Clinical & Experimental Allergy

Immunotherapy for allergic rhinitis

Authors


Correspondence:
Dr S. M. Nasser, Cambridge University Hospital, NHS Foundation Trust, Department of Allergy, Cambridge CB2 0QQ, UK.
E-mail: shuaib.nasser@addenbrookes.nhs.uk

Summary

Allergic rhinitis (AR) affects more than 20% of the population in the United Kingdom and western Europe and represents a major cause of morbidity that includes interference with usual daily activities and impairment of sleep quality. This guidance prepared by the Standards of Care Committee (SOCC) of the British Society for Allergy and Clinical Immunology (BSACI) is for the management of AR in patients that have failed to achieve adequate relief of symptoms despite treatment with intranasal corticosteroids and/or antihistamines. The guideline is based on evidence and is for use by both adult physicians and paediatricians practising allergy. During the development of these guidelines, all BSACI members were included in the consultation process using a web-based system. Their comments and suggestions were carefully considered by the SOCC. Where evidence was lacking, consensus was reached by the experts on the committee. Included in this guideline are indications and contraindications for immunotherapy, criteria for patient selection, the evidence for short- and long-term efficacy of subcutaneous and sublingual immunotherapy, and discussion on safety and the different modes of immunotherapy including, pre-seasonal and co-seasonal treatments. There are sections on children, allergen standardization, vaccines used in the United Kingdom, oral allergy syndrome, cost effectiveness of immunotherapy and practical considerations of undertaking immunotherapy including recommendations on who should undertake immunotherapy and dosing schedules. Finally, there is discussion on potential biomarkers of response to immunotherapy, the use of component-resolved diagnostics, novel approaches, alternative routes and potential areas for future research.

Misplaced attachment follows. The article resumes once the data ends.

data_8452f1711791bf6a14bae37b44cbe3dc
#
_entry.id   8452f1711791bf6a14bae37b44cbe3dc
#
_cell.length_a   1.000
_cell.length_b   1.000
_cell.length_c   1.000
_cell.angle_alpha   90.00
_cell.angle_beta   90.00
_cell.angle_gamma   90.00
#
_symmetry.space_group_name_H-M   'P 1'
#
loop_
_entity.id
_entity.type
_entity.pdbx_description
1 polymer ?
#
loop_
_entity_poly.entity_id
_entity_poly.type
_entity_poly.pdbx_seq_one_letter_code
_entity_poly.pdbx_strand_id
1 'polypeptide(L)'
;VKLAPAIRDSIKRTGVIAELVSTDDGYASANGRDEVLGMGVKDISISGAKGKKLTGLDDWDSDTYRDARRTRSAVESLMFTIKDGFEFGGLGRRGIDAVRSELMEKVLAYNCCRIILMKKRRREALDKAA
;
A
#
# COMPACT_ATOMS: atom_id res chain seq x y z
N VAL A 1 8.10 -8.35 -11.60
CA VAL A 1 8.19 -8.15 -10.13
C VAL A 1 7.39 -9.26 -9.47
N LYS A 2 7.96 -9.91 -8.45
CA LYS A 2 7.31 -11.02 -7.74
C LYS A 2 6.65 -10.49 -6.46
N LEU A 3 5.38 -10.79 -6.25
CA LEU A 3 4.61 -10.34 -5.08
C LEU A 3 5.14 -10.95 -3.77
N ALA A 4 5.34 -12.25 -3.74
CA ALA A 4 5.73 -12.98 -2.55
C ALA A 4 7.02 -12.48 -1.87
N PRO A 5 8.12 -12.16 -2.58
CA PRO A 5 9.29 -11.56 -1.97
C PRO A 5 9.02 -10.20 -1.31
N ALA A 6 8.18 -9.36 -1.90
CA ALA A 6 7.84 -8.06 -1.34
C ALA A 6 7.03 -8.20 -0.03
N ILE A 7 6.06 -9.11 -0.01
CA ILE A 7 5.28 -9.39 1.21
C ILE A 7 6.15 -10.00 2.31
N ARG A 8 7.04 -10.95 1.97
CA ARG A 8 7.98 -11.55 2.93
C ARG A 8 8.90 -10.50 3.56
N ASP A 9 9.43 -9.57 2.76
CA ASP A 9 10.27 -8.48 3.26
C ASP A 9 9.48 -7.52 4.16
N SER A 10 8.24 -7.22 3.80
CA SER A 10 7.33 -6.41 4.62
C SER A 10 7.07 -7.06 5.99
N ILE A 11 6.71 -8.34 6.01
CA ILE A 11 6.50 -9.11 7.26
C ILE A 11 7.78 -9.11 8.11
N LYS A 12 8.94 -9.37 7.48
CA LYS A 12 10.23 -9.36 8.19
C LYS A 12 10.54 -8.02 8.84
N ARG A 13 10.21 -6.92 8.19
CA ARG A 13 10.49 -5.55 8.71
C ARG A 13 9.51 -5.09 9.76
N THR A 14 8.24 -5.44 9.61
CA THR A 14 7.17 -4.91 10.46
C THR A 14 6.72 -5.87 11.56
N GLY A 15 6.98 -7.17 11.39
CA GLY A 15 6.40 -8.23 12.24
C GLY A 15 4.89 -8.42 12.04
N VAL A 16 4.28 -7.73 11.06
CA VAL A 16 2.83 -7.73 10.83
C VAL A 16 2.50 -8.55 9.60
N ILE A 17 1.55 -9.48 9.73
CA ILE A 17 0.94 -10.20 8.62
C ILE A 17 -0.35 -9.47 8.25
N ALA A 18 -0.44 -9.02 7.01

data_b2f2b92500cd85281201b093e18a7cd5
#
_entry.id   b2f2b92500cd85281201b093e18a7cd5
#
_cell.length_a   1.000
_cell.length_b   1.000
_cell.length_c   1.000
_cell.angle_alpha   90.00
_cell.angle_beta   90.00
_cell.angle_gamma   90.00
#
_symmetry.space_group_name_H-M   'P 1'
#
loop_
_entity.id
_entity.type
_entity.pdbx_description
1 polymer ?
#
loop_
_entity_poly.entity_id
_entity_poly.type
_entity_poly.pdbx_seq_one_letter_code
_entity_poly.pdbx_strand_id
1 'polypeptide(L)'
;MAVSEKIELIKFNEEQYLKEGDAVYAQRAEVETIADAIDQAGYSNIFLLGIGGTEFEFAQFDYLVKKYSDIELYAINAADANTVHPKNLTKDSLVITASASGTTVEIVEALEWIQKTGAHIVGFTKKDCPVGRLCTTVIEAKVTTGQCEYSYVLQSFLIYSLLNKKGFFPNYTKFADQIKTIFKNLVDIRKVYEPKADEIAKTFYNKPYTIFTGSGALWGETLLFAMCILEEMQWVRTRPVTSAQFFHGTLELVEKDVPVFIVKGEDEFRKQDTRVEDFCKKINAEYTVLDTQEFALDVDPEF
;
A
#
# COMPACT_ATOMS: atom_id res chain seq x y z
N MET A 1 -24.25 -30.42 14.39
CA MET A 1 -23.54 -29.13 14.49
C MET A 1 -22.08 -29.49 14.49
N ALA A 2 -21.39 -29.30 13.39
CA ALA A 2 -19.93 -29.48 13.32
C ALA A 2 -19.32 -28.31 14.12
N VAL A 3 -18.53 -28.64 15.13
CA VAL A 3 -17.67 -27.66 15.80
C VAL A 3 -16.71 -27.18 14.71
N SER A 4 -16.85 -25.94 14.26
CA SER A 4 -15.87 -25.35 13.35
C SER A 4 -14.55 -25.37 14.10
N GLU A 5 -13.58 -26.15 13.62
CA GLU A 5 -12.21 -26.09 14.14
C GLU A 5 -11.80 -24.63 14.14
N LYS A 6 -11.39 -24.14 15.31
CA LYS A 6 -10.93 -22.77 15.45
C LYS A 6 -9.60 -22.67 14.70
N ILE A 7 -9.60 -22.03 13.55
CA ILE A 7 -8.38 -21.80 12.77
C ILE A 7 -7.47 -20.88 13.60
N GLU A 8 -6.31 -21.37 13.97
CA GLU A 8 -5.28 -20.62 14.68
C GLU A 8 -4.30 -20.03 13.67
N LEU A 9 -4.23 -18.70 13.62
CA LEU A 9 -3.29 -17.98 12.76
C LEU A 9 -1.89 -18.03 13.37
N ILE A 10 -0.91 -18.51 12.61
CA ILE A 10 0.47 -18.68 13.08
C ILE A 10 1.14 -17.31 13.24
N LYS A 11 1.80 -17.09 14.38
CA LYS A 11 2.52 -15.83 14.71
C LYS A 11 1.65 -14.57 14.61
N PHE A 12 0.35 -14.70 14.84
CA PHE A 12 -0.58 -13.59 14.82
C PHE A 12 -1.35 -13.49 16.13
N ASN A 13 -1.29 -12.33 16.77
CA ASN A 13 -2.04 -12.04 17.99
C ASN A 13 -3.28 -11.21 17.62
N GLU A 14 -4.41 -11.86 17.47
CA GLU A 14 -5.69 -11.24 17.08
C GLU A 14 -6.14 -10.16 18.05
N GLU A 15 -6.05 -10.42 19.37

Cite this as: S. M. Walker, S. R. Durham, S. J. Till, G. Roberts, C. J. Corrigan, S. C. Leech, M. T. Krishna, R. K. Rajakulasingham, A. Williams, J. Chantrell, L. Dixon, A. J. Frew and S. M. Nasser, Clinical & Experimental Allergy, 2011 (41) 1177–1200.